Will there be too few World Series of Philately shows?
Guest Commentary by Ken Gilbert
I read with interest Jay Bigalke’s Philatelic Foreword column about the future of American Philatelic Society World Series of Philately shows in the July 17 issue of Linn’s Stamp News. The headline read, “Are there too many WSP stamp shows nationwide?”
I fear that very soon the opposite question might be asked. In addition to the shows Bigalke mentioned, Ropex in Rochester, N.Y., is also gone, and Pipex in Oregon has venue issues. Other shows face tough challenges.
As exhibits chair for Colopex in Columbus, Ohio (along with a number of other hats), I’ve seen that our two biggest challenges have been volunteers and venue.
I took over as exhibits chair in 2017, just two years after I had started to exhibit because one of the “old guard” had to relinquish his role due to health. I had no idea what I was doing — as was made painfully public in an issue of the Philatelic Exhibitor some months later.
That experience led to the first lesson: Shows should always have an active backup for each role. You never know when it might be needed.
One year, my car was rear-ended two days before Colopex opened. We don’t have backups perfectly set up yet, but we are working on it. We do think our show has improved.
The second and perhaps more important challenge is venue. It is very difficult to get a satisfactory venue, especially for a June show (such as Colopex), due to weddings and graduations. Even when we’ve had a venue, sometimes we suddenly don’t.
Our last venue had four different general managers in about six months, and the reservations we had made to secure the venue were lost in the shuffle.
Venues also do not always take a local stamp club seriously as a renter. I’ve often wondered if the APS could be helpful with this because the national offices of the hotel chains might take things more seriously if they knew a stamp show was not simply a local event but had the imprimatur of the APS, a national organization.
Are stamp shows even important? I think they are. A show is a place to get together with one’s fellow collectors. It’s a place where dealers congregate, allowing one to find material that is hard to find elsewhere.
While eBay and other online commerce sites can also allow the collector to find difficult or esoteric material, the recent rise in mail theft, especially of material from overseas vendors, and the loss of Delcampe for many collectors in the United States are making this more problematic. It is also difficult for small vendors to do business on these platforms due to some of the changes in tax laws and their enforcement.
At a show there’s the added benefit of building personal relationships with the dealers (which often leads to them finding items for your collection) and actually getting to see the material in person.
A show is also a place to exhibit. You can get personal advice at the frames from the jurors. Sometimes you meet folks who can really help in your knowledge of your topic. As an example, I exhibited my Lehrte, Germany, rural mail exhibit at the 2023 Ibra exhibition in Essen, Germany.
When I got to the frames the first day to see that my exhibit was correctly set up, there was a collector there who was from Lehrte. We had a great exchange of information, including our email addresses.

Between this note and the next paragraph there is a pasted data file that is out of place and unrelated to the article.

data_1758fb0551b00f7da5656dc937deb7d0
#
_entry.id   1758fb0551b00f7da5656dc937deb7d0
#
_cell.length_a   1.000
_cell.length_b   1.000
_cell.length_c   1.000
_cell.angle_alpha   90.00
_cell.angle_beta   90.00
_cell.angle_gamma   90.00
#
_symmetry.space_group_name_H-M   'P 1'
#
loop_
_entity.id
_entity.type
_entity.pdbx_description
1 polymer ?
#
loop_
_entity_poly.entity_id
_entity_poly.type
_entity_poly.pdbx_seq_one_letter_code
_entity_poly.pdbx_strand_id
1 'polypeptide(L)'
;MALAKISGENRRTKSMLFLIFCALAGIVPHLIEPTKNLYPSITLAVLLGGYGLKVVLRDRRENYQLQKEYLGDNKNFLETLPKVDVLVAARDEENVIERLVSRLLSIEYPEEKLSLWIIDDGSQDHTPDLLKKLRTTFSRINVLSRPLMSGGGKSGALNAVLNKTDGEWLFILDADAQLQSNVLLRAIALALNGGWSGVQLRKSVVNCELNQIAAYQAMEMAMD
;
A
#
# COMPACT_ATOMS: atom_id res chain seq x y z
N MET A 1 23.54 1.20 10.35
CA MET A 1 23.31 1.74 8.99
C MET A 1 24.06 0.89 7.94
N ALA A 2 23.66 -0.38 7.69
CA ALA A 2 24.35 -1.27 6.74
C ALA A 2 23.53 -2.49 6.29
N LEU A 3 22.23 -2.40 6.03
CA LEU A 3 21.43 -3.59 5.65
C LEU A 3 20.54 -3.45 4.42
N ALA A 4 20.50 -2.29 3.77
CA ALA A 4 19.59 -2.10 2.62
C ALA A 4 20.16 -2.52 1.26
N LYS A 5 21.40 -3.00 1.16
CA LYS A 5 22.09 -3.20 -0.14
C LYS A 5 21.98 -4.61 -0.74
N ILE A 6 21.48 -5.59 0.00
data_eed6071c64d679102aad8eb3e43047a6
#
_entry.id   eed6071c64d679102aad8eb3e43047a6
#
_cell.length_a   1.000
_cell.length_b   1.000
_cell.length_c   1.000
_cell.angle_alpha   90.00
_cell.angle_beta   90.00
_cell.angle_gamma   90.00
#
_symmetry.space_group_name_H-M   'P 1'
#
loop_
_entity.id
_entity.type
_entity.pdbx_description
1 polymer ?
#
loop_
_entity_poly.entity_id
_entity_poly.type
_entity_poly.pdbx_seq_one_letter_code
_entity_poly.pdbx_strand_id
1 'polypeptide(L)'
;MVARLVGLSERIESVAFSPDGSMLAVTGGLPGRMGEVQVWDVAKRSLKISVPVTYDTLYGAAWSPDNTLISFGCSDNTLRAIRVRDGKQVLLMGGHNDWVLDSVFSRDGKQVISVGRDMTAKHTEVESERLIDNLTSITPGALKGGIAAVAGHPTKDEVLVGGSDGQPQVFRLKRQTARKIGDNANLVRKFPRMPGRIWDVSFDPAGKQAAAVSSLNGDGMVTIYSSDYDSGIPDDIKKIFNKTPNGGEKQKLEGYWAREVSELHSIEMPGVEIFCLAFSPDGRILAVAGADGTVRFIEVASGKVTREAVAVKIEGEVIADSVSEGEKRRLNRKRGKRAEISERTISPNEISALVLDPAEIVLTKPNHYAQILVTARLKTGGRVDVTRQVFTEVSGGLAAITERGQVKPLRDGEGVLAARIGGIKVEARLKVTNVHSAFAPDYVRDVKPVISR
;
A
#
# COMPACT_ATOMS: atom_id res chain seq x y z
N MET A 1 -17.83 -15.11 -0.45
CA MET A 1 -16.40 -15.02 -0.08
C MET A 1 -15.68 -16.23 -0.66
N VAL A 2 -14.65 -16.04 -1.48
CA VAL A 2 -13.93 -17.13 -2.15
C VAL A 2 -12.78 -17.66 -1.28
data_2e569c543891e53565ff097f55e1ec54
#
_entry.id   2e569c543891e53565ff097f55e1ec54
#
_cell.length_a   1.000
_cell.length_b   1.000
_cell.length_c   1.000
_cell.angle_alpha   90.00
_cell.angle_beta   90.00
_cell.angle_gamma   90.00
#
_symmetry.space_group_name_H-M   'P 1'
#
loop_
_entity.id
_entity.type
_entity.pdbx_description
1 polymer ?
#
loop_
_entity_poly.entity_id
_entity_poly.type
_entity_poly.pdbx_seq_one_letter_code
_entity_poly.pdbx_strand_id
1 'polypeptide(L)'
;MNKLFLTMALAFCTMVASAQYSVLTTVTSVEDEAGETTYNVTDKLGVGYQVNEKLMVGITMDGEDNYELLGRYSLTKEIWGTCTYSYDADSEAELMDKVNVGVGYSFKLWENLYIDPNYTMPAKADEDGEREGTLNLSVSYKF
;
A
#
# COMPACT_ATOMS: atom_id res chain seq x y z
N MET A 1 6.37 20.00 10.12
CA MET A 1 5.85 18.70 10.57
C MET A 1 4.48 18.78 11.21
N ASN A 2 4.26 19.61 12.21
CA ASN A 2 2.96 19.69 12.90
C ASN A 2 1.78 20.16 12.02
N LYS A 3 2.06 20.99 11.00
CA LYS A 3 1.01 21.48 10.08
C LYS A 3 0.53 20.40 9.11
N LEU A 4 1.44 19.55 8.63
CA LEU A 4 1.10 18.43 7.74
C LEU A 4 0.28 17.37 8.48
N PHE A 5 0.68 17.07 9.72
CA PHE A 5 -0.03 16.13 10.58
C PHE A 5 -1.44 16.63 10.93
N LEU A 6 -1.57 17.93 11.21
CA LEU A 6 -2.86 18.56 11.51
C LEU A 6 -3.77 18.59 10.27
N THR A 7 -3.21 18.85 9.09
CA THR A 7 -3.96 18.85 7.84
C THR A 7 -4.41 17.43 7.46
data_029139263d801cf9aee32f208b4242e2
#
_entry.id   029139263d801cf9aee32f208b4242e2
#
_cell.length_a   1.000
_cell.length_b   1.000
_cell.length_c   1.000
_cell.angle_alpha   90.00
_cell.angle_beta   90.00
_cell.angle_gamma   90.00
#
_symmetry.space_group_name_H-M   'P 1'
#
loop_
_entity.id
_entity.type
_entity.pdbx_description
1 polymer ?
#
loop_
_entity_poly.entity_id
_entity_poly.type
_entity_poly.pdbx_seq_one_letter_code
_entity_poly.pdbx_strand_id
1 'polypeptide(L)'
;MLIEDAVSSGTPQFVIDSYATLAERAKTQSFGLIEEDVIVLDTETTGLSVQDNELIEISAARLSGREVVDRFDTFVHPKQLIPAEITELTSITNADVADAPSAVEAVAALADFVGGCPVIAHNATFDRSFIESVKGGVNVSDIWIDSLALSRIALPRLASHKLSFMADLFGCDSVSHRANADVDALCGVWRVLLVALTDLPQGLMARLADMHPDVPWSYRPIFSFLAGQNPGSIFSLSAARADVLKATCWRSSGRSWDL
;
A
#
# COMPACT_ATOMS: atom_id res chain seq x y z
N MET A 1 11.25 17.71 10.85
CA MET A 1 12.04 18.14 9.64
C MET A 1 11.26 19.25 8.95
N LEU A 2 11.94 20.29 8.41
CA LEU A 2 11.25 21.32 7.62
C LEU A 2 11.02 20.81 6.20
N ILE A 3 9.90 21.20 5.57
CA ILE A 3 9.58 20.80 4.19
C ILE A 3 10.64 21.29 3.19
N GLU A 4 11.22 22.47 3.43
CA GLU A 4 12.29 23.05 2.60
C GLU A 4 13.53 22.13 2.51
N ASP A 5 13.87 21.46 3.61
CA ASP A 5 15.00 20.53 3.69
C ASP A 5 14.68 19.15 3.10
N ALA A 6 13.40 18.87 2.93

Stamp collecting can be a solitary endeavor, but it also can be a way to make great new friends that can last a lifetime. Some of my philatelic friends go back to my student days at Ohio State University, where two members of the chemistry department introduced me to the stamp world in Columbus.
There are countries in which there are only a few shows. Sadly it’s hard as a result to learn how to exhibit and to judge exhibits because there aren’t enough shows to learn how to do either well. We are in danger of that happening here.
To change this trend, one of the things the American Association of Philatelic Exhibitors did was create the Sapphire award, which is given for showing a multiframe exhibit at 20 different World Series of Philately shows. I am a recent Sapphire awardee, and it was fun to pursue this award.
However, a number of the shows that qualified me for this award have either ceased to exist or are under suspension. It might not be possible in the very near future to earn this award.
We also need to make shows more fun to attend. One idea that the Worthington (Ohio) Stamp Show recently pioneered is called the “Free f’r All.” Participants show one frame, not judged, of anything they might collect and wish to share. There is an evening party on the show floor after the show closes for the night. It’s been a blast, and in a couple of cases has led to those exhibits being submitted to World Series of Philately shows. Colopex has also done a Free f’r All.
At Ibra 2023, the German-American Salon, a joint venture of the Germany Philatelic Society and the Bund Deutscher Philatelisten (the German equivalent to the APS), had a “Klein aber Fein” (“small but fine”) show using the German standard 12-page frames.
We had exhibits on zeppelins, U.S. Civil War patriotic covers, red pandas and soccer, to name a few. Some of those exhibits introduced European showgoers to the U.S. display class, which is a newer concept in Europe. There was a youth area with a child’s swimming pool full of stamps. We need to think outside the envelope to give shows a good future.
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